- Intravenous injection – Orfiril IV by Desitin Pharmaceuticals
South Africa 
- Syrup – Convulex by Byk Madaus
- Tablets – Epilim by Sanofi-synthelabo
- Intravenous injection – Epival or Epiject by Abbott Laboratories.
- Syrup – Depakene by Abbott Laboratories its generic formulations include Apo-Valproic and ratio-Valproic.
- Tablets – Depakene by Kyowa Hakko Kirin
- Extended release tablets – Depakene-R by Kyowa Hakko Kogyo and Selenica-R by Kowa
- Syrup – Depakene by Kyowa Hakko Kogyo
In much of Europe, Depakine and Depakine Chrono (tablets) are equivalent to Epilim and Epilim Chrono above.
- Tablets (white round tablet) – Depakine (Chinese: 帝拔癲; pinyin: di-ba-dian) by Sanofi Winthrop Industrie (France)
Mechanism of action 
Sodium valproate is a weak blocker of sodium ion channels; it is also a weak inhibitor of enzymes that deactivate GABA such as GABA transaminase. It may also stimulate the synthesis of GABA, but the direct mechanism is not known. Because of its many mechanisms of action, sodium valproate has efficacy in all partial and generalised seizures including absence seizures.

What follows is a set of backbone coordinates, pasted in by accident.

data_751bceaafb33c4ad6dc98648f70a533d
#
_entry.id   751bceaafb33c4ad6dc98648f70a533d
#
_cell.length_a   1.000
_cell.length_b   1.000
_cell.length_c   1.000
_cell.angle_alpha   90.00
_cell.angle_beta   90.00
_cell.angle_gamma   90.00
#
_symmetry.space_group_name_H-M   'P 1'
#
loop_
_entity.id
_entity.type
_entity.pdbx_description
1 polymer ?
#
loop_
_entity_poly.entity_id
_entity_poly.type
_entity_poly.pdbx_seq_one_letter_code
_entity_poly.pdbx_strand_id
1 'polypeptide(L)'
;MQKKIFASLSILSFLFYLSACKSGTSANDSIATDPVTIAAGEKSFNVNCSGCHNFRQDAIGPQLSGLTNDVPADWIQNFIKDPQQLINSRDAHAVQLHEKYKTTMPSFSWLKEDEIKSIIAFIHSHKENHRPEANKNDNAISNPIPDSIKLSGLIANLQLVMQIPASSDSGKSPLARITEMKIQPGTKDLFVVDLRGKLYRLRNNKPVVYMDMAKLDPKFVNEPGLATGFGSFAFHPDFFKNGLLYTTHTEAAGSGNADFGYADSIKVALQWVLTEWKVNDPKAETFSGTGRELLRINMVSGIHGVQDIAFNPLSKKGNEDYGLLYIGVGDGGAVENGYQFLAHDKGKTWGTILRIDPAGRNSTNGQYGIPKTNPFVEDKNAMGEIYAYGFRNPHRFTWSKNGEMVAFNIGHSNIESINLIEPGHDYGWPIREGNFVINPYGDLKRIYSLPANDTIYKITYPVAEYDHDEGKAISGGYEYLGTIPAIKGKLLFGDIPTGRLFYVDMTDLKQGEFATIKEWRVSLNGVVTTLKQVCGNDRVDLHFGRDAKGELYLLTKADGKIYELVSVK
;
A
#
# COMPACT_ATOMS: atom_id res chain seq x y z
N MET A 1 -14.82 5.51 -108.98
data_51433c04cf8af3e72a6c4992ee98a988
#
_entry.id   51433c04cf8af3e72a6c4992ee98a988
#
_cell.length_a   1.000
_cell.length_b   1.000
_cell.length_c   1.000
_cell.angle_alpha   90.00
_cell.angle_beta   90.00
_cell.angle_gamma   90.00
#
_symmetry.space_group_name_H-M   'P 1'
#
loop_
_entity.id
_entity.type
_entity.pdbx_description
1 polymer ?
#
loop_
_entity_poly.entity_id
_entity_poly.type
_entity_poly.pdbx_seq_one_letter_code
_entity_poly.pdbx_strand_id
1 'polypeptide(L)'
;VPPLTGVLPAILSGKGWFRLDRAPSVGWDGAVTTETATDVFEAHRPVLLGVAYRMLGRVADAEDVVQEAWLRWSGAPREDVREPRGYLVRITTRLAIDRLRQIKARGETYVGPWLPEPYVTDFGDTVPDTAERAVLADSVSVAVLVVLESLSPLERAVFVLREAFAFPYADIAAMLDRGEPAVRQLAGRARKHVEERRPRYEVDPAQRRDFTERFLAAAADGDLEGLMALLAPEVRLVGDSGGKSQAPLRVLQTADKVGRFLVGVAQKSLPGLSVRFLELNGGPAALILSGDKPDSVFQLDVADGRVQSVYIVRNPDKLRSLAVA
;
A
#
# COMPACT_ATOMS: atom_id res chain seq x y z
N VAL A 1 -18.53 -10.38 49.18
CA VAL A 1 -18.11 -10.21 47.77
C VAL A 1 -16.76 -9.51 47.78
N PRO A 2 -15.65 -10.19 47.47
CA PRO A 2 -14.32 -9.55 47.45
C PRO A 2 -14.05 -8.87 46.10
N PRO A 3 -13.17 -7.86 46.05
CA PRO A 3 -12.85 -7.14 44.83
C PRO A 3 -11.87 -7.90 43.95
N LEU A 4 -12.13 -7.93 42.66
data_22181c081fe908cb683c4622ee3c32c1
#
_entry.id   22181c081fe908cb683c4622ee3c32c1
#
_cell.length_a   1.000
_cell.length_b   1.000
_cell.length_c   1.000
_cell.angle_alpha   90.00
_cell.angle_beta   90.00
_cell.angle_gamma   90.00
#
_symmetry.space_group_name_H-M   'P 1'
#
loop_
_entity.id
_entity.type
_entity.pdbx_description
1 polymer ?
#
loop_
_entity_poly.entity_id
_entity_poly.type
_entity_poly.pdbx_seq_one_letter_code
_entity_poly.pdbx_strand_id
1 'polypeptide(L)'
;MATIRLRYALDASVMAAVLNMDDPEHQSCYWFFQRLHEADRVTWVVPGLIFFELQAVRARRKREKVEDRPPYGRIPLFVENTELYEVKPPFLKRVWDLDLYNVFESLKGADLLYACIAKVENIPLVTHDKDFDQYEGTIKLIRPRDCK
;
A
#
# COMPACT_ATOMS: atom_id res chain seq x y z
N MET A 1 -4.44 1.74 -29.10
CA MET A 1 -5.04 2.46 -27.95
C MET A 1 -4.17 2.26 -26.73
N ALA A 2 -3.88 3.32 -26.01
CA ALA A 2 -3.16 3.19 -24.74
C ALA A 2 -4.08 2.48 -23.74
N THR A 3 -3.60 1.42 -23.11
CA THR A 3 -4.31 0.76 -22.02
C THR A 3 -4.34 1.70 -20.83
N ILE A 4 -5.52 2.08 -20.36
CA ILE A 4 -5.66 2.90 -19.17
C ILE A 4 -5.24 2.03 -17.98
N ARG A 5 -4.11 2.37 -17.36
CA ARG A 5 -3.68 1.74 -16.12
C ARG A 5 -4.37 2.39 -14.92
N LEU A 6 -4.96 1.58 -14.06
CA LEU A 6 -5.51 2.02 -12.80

Safety in pregnancy 
The risk of birth defects with valproate is two to five times higher than other frequently used antiepileptic drugs (absolute rates of birth defects 6-11%). Children born to mothers using valproate have significantly lower IQ scores (9 points). However, some epilepsy can only be controlled by valproate, and seizures during pregnancy can have grave consequences for both mother and child. Doctors recommend women who intend to become pregnant should be switched to a different drug using combined therapy if possible, which takes several months. Women who are already pregnant and taking high doses of valproate should try to lower their doses.
All antiepileptic medications have been shown to be associated with higher risks of fetal abnormalities (mostly for spina bifida) since at least 1983, with the risks being related to the strength of medication used and use of more than one drug.
Valproate has also been recognised as sometimes causing a specific facial change ("facial phenotype") termed "fetal valproate syndrome". Sodium valproate has been associated with the rare condition paroxysmal tonic upgaze of childhood, also known as Ouvrier-Billson syndrome, from childhood or fetal exposure (this condition resolved after discontinuing valproate therapy.